A Collection of Medals to The Royal Engineers

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Date of Auction: 4th December 2002

Sold for £4,500

Estimate: £1,800 - £2,200

A fine Great War Givenchy 1915 operations D.S.O., probable Mons 1914 operations M.C. group of six awarded to Brevet Major M. R. Wingate, Royal Engineers

Distinguished Service Order, G.V.R., in silver-gilt and enamels, the reverse of the suspension bar privately engraved, ‘Lieut. M. R. Wingate, R.E., 11-3-1915’; Military Cross, G.V.R., the reverse privately engraved, ‘2nd Lieut. M.R. Wingate, R.E., 18-2-1915’; 1914 Star, with clasp (2 Lieut., R.E.); British War and Victory Medals, with M.I.D. oak leaf (Bt. Major); French Croix de Guerre 1914-1916, with palm the first two with neatly soldered suspension loops, enamel work slightly chipped in places, otherwise good very fine and better (6) £1800-2200

Footnote

D.S.O. London Gazette 10 March 1915: ‘For conspicuous gallantry on numerous occasions under dangerous conditions, especially at Givenchy on 27 January 1915, when he led a small party and blew in the head of the enemy’s sap at the White House.’

M.C. London Gazette 19 February 1915.

French Croix de Guerre London Gazette 8 December 1916.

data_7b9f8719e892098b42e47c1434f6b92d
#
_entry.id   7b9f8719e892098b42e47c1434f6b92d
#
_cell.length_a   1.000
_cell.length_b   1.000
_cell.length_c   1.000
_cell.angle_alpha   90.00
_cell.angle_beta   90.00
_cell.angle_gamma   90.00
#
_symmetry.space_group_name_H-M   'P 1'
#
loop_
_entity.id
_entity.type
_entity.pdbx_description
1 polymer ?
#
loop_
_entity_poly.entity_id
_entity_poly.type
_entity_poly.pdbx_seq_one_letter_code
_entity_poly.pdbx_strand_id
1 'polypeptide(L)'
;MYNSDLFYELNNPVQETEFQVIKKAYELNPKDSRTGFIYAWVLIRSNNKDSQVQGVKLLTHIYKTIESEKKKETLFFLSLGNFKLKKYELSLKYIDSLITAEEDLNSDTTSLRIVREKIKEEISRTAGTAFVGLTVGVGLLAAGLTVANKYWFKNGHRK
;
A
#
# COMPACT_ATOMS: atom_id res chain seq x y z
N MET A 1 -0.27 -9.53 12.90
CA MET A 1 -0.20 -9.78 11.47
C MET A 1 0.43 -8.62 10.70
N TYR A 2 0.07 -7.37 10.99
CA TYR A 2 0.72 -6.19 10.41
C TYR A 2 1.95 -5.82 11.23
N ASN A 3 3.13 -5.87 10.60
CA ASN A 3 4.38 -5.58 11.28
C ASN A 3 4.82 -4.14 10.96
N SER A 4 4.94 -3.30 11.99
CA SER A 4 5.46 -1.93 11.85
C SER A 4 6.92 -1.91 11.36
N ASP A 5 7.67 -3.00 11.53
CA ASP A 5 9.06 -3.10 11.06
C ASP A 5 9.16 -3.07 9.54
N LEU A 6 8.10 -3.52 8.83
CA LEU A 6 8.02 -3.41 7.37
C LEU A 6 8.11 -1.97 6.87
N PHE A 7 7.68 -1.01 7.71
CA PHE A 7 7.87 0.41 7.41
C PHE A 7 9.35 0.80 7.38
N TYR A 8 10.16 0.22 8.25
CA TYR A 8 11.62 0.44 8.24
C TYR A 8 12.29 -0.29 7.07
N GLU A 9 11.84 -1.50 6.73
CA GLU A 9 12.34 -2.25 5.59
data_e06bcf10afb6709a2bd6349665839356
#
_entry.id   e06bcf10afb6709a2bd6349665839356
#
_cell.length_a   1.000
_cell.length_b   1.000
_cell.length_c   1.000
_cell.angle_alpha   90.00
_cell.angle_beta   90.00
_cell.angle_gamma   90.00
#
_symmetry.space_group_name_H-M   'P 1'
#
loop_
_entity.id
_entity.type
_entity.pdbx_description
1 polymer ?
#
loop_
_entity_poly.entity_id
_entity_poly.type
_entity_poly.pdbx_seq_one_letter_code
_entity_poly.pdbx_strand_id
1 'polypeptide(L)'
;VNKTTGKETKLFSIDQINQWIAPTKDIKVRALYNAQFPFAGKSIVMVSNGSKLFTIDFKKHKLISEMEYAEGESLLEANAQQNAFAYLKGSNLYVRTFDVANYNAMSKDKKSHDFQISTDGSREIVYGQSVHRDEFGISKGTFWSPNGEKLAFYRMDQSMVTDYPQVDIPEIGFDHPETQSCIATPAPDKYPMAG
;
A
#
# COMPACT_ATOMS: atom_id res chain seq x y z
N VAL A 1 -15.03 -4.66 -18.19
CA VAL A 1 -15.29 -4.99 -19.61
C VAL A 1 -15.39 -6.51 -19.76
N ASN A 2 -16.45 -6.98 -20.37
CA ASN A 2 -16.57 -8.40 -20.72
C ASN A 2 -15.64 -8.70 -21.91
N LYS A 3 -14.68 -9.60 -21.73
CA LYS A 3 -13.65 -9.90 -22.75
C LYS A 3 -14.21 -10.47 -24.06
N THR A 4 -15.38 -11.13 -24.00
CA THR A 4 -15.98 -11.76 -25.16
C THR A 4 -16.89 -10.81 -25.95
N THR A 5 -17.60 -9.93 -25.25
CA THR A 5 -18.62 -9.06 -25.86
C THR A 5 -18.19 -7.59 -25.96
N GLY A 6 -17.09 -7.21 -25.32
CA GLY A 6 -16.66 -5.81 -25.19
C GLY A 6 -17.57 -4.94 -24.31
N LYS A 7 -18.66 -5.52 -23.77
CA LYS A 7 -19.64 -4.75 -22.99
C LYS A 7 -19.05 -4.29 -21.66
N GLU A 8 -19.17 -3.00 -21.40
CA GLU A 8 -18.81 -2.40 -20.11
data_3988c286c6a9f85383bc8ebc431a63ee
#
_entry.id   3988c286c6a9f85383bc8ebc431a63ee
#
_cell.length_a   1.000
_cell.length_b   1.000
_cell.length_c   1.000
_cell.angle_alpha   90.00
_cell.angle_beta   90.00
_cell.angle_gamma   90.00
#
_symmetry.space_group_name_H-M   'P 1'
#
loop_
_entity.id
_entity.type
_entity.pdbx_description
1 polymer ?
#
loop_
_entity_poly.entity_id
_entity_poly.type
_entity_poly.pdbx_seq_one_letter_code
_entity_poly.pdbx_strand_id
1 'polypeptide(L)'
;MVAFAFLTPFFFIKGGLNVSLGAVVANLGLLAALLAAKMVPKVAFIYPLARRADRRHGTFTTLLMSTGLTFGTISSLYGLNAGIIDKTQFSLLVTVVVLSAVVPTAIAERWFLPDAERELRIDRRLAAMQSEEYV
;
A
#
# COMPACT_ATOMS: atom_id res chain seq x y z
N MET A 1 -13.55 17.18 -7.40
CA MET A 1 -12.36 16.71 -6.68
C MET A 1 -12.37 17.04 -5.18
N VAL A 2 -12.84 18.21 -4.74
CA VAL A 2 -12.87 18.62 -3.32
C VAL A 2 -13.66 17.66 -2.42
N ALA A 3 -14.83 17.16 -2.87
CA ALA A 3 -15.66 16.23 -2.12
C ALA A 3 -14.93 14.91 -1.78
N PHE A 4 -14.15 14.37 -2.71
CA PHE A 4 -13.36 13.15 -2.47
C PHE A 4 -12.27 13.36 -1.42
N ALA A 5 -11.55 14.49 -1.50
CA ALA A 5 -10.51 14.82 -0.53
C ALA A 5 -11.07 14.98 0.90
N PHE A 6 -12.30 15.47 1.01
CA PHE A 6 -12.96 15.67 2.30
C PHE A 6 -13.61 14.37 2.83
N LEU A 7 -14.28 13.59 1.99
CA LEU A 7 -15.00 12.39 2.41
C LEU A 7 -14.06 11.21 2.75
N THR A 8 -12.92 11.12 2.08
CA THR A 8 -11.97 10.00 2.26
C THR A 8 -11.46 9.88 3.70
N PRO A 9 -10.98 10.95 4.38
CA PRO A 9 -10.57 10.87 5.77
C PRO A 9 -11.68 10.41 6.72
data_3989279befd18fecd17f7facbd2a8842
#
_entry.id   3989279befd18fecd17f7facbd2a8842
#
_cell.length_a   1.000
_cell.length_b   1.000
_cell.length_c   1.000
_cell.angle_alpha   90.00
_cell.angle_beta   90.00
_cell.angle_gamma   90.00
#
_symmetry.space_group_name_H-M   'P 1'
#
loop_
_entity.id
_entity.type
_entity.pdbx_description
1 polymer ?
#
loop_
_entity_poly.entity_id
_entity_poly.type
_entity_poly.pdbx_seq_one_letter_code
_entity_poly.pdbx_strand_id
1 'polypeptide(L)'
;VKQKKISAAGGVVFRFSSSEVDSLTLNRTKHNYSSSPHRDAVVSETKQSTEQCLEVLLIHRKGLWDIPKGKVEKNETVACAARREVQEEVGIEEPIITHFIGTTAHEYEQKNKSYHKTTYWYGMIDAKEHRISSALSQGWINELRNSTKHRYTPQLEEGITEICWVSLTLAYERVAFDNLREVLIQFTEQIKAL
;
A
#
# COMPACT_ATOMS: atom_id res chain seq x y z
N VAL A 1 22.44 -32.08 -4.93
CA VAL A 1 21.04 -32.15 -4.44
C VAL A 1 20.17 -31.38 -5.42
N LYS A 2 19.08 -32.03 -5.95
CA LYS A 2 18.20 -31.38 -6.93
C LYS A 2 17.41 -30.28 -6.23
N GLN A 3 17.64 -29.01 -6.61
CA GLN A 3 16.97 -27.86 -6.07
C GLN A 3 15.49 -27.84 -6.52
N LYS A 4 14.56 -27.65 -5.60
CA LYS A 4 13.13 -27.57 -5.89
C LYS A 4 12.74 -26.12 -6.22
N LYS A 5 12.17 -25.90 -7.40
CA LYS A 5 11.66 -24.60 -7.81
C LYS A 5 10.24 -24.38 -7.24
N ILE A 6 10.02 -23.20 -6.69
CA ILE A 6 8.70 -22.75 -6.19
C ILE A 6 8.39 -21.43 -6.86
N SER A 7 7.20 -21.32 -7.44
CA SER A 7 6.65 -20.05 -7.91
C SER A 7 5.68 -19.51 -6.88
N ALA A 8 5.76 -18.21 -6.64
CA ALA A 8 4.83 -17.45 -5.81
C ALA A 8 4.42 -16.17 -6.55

Malcolm Roy Wingate was born at Newton Abbot, Devon in August 1893, second son of General Sir Reginald Wingate, G.C.B., G.C.V.O., G.B.E., K.C.M.G., D.S.O., of Egypt and Sudan fame, whose nephew, Orde Wingate, would carry on the family’s military success story with his leadership of the Chindits in Burma in the 1939-45 War.

Young Malcolm was educated at Winchester and the R.M.A. Woolwich, and was gazetted as a 2nd Lieutenant, R.E. in late 1912, initially being appointed to the Chatham School of Military Engineering.

Soon after the outbreak of hostilities in August 1914, however, he was appointed to the 26th Field Company, R.E., part of the1st Division, B.E.F., and proceeded to France. Subsequently engaged in the retreat from Mons, ‘Wingate served with his company at the battles of the Aisne and the Marne, and took part in all the heavy and long drawn out fighting round Ypres, and everywhere showed himself of sterling metal’ (British Roll of Honour refers). Awarded the M.C. in February 1915, one of the first such awards to be gazetted, he was also twice mentioned in despatches in the same period. And his bravery at Givenchy in January 1915 resulted in him being awarded the D.S.O. He subsequently ‘had the honour of being the first Officer personally decorated with the D.S.O. and M.C. by His Majesty the King in June 1915’ (British Roll of Honour refers).

Later in the same year, Wingate was appointed to the Staff as Assistant to the Engineer-in-Chief at G.H.Q., France, remaining so employed until July 1917, when he successfully applied for a job back at the Front as C.O. of 459th Field Company, R.E. He had, meanwhile, received another mention in despatches and the French Croix de Guerre. A fourth ‘mention’ followed in December 1917 and advancement to Brevet Major in January 1918.

Tragically, however, he was killed in action leading his men forward to their positions on the first day of the German Spring Offensive on 21 March 1918. ‘Resolute of purpose, punctilious in the discharge of his duty and fearless in carrying it out’, the gallant Wingate has no known grave and is commemorated on the Arras Memorial.